It is of particular interest to chiropractors that this cascade of inflammation and fibrosis may “limit the mobility of joints.”
In 1982, orthopedic surgeon Sir James Cyriax, MD, published the eighth edition of his book titled (6):
Textbook of Orthopaedic Medicine:
Diagnosis of Soft Tissue Lesions
In this text, Dr. Cyriax notes that harmful infections create tissue destruction, resulting in inflammation. Our body recognizes this inflammation and attempts to “wall off” the infectious pathogens by creating a fibrous response. Cyriax states:
“The excessive reaction of tissues to an injury is conditioned by the overriding needs of a process designed to limit bacterial invasion. If there is to be only one pattern of response, it must be suited to the graver of the two possible traumas. However, elaborate preparation for preventing the spread of bacteria is not only pointless after an aseptic injury, but is so excessive as to prove harmful in itself. The principle on which the treatment of post-traumatic inflammation is based is that the reaction of the body to an injury unaccompanied by infection is always too great.”
Once again, a link is expressed between infection, inflammation, and excessive-harmful tissue fibrosis.
In 1983, physicians Steven Roy and Richard Irvin published their book on sports injury titled (7):
Prevention, Evaluation, Management, and Rehabilitation
In this book, Roy and Irvin state:
“It is important to realize that the body’s initial reaction to an injury is similar to its reaction to an infection. The reaction is termed inflammation and may manifest macroscopically (such as after an acute injury) or at a microscopic level, with the latter occurring particularly in chronic overuse conditions.”
In 1986, physician and physiologist, Arthur Guyton, MD, published the seventh edition of his book, titled (8):
Textbook of Medical Physiology
At the time of publication, Dr. Guyton was Chairman and Professor of Physiology and Biophysics at the University of Mississippi School of Medicine. Dr. Guyton states:
“One of the first results of inflammation is to ‘wall off’ the area of injury from the remaining tissues.”
“This walling-off process delays the spread of bacteria or toxic products.”
Once again, Guyton expresses the concept of a sequential link between infection, inflammation, and fibrosis. This fibrosis, in the absence of inflammation, creates excessive mechanical impairments that are both mechanically and neurologically deleterious to the individual.
In 1992, physician I. Kelman Cohen and associates published their book titled Wound Healing, Biochemical & Clinical Aspects (9), in which they state:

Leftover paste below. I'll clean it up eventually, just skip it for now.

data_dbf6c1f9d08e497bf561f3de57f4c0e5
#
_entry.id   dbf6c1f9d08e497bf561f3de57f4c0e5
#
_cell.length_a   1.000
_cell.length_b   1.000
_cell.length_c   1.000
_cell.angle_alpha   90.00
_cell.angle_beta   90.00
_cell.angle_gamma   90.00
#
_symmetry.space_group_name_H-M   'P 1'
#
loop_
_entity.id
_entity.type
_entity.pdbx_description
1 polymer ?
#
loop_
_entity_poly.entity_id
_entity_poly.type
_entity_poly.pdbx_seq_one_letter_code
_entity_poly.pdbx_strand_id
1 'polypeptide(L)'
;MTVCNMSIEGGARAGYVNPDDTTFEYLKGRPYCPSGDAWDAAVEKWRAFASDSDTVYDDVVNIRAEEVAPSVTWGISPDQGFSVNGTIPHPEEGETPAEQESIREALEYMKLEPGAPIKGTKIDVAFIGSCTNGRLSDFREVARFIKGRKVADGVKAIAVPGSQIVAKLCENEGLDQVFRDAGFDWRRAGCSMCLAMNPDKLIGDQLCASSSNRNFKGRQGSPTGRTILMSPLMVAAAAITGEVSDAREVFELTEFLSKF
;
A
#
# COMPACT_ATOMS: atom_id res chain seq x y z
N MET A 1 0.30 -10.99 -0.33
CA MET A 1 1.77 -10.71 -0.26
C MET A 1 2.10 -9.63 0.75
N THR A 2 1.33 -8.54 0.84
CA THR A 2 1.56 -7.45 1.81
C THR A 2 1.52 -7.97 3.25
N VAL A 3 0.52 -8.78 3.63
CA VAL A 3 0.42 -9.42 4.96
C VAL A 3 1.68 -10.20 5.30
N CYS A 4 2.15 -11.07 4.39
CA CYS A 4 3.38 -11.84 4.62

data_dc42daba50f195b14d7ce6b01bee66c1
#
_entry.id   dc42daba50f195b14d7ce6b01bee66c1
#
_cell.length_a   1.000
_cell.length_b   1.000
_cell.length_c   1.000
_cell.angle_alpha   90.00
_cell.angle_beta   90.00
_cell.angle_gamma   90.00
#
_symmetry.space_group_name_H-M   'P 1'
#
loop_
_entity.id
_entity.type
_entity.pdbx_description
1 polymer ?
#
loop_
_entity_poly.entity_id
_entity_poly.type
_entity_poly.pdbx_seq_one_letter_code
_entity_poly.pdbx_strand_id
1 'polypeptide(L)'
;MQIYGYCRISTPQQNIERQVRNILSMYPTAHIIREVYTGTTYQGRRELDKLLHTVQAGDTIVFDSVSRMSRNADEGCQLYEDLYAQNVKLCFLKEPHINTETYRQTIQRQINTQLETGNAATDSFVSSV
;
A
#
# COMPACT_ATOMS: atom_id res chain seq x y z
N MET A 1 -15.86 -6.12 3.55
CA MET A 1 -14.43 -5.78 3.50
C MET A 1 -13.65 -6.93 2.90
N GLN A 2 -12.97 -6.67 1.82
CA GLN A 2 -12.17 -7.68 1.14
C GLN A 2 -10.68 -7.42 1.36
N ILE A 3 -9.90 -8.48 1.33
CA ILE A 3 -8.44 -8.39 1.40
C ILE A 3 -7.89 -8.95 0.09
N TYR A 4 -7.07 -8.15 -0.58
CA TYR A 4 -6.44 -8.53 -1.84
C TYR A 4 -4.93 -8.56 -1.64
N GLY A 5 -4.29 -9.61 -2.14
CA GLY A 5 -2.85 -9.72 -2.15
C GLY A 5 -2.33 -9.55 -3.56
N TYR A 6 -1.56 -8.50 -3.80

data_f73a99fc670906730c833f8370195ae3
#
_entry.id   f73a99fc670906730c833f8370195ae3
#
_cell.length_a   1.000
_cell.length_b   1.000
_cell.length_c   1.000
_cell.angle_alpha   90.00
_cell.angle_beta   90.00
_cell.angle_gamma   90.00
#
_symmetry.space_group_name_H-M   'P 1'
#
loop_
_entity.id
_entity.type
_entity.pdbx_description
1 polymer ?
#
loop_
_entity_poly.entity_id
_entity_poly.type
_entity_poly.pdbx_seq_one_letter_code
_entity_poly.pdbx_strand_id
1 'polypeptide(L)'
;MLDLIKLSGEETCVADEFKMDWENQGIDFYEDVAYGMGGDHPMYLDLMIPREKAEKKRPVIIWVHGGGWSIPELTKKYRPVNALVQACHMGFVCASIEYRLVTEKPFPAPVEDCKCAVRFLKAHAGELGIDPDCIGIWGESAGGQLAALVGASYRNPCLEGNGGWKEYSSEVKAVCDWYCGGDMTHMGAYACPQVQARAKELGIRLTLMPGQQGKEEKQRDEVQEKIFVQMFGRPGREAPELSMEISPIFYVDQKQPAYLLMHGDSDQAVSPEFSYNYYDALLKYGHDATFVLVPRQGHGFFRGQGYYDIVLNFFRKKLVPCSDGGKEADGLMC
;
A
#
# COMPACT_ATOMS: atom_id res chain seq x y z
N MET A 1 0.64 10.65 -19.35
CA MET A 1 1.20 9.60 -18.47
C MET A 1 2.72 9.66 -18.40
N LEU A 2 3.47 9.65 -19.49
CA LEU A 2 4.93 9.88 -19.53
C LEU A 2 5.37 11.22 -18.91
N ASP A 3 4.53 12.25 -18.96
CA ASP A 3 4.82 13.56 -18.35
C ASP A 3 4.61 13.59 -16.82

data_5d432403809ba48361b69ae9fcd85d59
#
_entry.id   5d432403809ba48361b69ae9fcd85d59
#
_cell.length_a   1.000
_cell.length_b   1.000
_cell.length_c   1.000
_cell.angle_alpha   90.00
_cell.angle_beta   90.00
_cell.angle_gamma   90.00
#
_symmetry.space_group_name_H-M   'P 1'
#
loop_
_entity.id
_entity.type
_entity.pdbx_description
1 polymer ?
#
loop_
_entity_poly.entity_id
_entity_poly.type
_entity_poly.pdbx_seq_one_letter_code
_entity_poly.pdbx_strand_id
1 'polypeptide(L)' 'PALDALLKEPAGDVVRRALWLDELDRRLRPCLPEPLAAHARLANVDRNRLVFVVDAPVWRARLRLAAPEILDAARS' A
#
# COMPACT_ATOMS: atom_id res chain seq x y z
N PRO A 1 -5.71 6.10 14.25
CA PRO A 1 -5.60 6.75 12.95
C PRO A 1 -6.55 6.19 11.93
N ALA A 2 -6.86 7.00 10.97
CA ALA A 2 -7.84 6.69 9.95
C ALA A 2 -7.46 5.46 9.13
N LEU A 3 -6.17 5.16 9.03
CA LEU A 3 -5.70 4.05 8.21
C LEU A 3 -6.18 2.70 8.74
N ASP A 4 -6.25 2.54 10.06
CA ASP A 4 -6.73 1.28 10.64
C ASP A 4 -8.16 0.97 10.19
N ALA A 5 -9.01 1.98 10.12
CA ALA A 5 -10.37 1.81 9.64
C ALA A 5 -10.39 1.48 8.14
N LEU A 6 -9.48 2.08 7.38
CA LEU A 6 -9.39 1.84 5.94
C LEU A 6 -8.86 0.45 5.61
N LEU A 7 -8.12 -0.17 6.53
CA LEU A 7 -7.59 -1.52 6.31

“There are two important consequences of being a warm-blooded animal. One is that body fluids make optimal culture media for bacteria. It is to the animal’s advantage, therefore, to heal wounds with alacrity in order to reduce chances of infection.”
“The prompt development of granulation tissue forecasts the repair of the interrupted dermal tissue to produce a scar.” In addition to providing tensile strength, scars are believed to be a barrier to infectious migration.
For more than half a century, experts in pathology, physiology, orthopedics, sports injuries, and wound healing have suggested the following model:
Inflammation is a paradox. Inflammation can directly kill pathogens. Inflammation also triggers a fibrous response that walls-off infection so that the pathogens are less likely to spread and kill the host. Without inflammation we would die of infection. All who are alive today had ancestors that could successfully initiate an inflammatory response, kill pathogens, and wall off the pathogens.
Infection can kill the young before they can reproduce. Hence, a strong inflammatory response is genetically selected, giving those with such a response a survivability advantage. Our ancestors genetically handed down these traits and we possess them. In a world prior to the availability of antibiotics, inflammation, with reactive walling-off fibrosis to contain pathogens, is desirable because it increases host survivability.
Infections were the primary cause of death for humans for millennias. Infections remained the primary cause of human death until very recent history, only a few decades ago.
Infection is not the only cause of inflammation. As noted above, inflammation is also triggered by trauma, excessive tissue stress, chemicals, and immunologic responses. Apparently, the body cannot distinguish the different causes of inflammation from each other, and they all trigger a fibrous response. “The resolution of inflammation in the body is fibrosis.”